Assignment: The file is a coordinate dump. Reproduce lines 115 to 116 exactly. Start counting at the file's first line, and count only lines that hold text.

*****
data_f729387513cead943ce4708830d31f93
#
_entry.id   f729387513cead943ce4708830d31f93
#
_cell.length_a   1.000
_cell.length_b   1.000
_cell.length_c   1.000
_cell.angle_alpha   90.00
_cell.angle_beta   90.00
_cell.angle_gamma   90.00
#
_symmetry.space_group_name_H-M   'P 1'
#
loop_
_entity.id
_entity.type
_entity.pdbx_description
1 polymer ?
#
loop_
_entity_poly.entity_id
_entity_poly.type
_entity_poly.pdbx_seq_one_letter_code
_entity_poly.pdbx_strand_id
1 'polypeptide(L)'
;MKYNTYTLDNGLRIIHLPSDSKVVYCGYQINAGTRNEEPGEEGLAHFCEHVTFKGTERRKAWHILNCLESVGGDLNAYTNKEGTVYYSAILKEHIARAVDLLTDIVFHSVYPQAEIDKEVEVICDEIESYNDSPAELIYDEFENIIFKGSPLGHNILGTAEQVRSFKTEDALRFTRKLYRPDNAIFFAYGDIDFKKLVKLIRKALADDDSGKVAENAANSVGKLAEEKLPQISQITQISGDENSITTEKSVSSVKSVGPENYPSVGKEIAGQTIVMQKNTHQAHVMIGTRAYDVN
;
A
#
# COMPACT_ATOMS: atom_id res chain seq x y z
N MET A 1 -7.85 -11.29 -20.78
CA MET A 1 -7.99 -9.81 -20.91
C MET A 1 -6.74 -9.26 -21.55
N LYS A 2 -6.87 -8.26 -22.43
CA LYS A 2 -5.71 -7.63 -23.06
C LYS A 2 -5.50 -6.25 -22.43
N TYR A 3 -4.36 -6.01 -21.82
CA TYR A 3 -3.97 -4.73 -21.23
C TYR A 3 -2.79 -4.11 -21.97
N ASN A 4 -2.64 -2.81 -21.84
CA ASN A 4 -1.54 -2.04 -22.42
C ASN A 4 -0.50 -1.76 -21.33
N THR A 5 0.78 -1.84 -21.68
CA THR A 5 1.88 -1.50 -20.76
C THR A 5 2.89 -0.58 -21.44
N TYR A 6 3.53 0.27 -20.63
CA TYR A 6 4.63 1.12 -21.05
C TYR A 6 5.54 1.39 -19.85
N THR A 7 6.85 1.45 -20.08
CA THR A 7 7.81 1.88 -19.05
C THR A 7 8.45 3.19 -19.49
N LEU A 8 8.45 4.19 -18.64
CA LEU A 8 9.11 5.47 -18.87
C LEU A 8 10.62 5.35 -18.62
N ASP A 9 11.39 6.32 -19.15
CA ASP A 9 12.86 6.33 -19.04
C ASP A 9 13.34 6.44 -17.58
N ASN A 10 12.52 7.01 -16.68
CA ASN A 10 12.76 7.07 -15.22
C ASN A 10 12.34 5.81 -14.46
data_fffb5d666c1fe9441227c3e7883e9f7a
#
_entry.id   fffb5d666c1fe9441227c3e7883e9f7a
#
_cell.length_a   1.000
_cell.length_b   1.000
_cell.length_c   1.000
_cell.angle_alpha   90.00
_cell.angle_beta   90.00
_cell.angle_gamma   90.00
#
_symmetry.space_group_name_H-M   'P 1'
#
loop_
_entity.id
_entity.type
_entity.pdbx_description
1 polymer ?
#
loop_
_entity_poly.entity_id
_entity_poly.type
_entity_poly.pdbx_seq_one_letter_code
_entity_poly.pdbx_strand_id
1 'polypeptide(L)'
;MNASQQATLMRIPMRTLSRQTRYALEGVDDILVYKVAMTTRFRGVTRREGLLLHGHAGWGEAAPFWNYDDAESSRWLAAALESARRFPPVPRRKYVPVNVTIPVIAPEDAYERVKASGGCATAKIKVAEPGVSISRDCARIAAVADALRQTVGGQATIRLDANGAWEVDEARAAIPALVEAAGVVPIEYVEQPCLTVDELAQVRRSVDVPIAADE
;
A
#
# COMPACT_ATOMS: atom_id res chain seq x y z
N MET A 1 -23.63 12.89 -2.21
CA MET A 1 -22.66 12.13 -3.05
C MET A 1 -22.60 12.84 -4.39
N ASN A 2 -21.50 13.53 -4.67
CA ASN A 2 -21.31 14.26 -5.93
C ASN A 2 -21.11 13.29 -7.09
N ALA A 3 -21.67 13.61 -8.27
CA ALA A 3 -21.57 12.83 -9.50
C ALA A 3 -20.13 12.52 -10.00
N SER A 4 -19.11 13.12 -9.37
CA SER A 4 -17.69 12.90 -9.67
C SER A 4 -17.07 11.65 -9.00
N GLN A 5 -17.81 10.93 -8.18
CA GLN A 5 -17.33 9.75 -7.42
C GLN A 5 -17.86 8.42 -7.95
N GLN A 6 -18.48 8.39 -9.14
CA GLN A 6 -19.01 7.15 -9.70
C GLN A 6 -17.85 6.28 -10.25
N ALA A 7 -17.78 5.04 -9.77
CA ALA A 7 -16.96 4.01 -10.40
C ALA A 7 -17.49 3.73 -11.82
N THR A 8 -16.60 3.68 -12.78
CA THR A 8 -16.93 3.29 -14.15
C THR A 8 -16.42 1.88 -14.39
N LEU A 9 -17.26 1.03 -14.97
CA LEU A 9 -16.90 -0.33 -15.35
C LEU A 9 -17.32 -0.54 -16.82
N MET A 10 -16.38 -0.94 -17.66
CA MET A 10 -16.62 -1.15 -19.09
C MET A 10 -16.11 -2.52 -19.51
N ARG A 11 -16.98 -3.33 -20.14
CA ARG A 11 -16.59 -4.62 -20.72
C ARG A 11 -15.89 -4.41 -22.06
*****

N LEU A 9 -17.26 1.03 -14.97
CA LEU A 9 -16.90 -0.33 -15.35